Why is it such an issue? NUISANCE TRIPPING is the reason. GFCI outlets tend to be sensitive, and sometimes they trip off for no apparent reason. I have one in my master bathroom, and about every 20th time I turn off the bathroom lights, I hear a “click” and the GFCI has tripped off. No more lights until I push the reset button! That’s not such a big deal when you’re talking about a bathroom light, but it IS a big deal when you’re talking about the power source for your sump pump equipment!!

The bottom line is, no matter what kind of electrical circuit you have, YOU NEED A BACKUP PUMP SYSTEM! Once again, my trusty Pro Series 2400 battery backup saved the day yesterday. The GFCI tripped off (who knows why), my pump system sensed it, it alerted my home security company, and they called me (I think they’re actually getting tired of all the recent pump alarms, but what can I say, MY SYSTEMS ARE WORKING JUST LIKE THEY’RE SUPPOSED TO!)  Then, it ran to pump the water out and keep my basement dry. Twice this month, my backup pump system saved me from a flood!

Don’t fall victim to the inevitable failure of your primary sump pump. Make sure you have a good backup system, and enjoy the peace of mind that comes from NOT worrying about flooding!

– Dave

My Sump Pump failed.

Yes, MY sump pump failed last week!

I guess it happens to the best of us… Last week (Friday the 13th to be exact), we finally had a storm up at my house in Gurnee that dumped over an inch of rain in a short time. The ground was extremely dried out after what seemed like months without rain, so the water soaked into the ground and inundated my sump basin very quickly. I was surprised by how much mud and debris washed in – I think the fact that it was so dry had something to do with that.

Battery Backup Sump Pump System
Battery Backup Sump Pump System

Well, a pebble or something got stuck in the impeller of my main pump, and it wouldn’t run. No problem, since I have a Pro Series 2400 battery backup pump system in my basin! That baby fired right up, pumped the water out, AND alerted my home security company, who called to say I’d had a sump pump alarm. Since I knew I had power, and since my 2400 can run indefinitely when it has AC power (unlike most other backup systems, which run off of their BATTERY, whether or not AC power is available), I wasn’t worried at all.

Maybe I’m not worried enough, because it’s nearly a week later, and I still haven’t put my main pump back in the basin! Whatever was in the pump must have fallen out when I removed it from the basin, because it spins perfectly now. I just need to find a couple of minutes to reinstall it.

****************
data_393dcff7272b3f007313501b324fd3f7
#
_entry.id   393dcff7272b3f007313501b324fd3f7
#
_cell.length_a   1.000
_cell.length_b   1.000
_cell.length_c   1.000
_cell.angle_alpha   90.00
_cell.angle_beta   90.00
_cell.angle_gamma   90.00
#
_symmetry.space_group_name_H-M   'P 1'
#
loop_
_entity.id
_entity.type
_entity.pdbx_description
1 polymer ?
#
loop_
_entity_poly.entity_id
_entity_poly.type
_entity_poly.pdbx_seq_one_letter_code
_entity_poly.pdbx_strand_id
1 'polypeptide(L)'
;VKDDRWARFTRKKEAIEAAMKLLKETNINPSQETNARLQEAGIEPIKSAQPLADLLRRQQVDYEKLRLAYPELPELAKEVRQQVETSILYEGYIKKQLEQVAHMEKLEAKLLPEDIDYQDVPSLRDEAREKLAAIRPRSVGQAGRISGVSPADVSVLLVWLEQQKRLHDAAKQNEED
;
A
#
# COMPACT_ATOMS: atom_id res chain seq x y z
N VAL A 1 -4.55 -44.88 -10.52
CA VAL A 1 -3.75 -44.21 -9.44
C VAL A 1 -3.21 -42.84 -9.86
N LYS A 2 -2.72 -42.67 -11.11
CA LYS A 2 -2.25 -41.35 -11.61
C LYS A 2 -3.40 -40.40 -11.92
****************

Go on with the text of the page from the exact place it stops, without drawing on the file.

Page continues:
I’m going to use this opportunity to change pump switches – I’ll be removing my DFC2 controller and dual-float switch, so I can try the new USC3 “Ultimate” sensor and controller. This thing has no moving parts at all, and supposedly it doesn’t get fouled by buildups of debris over time, so I’m excited to see how it works. I’m probably going to beat it up pretty good (wonder how it’ll react to a layer of peanut butter)…

It’s going to be interesting to see what happens once the dry weather ends, and the rains come back. I think we’re likely to see a LOT of pump failures, so you’d better be sure you have a battery backup pump system, or you may find yourself wishing we were back in the drought!

-Dave

Welcome to The Sump Pump Company.

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Greetings, and thanks for checking out our blog.  This is the spot to find all sorts of useful information, most of it related to sump pumps of course…  Please take a look around, and feel free to comment, or send us an email if you prefer.  We’d love to hear suggestions for future topics, so if you have a question you’d like answered, please let us know.

Enjoy our website and our blog, and as always, feel free to contact us any time if you have questions or would like to schedule a sump pump installation.  Call us at 847-967-PUMP (7867), or click the contact link on the website to send us a message.

Remember to check back regularly – we’ve already compiled a pretty good sized list of blog topics, and we’ll be rolling them out soon.

Thanks for visiting The Sump Pump Company, and have a great day!

– The Sump Pump Company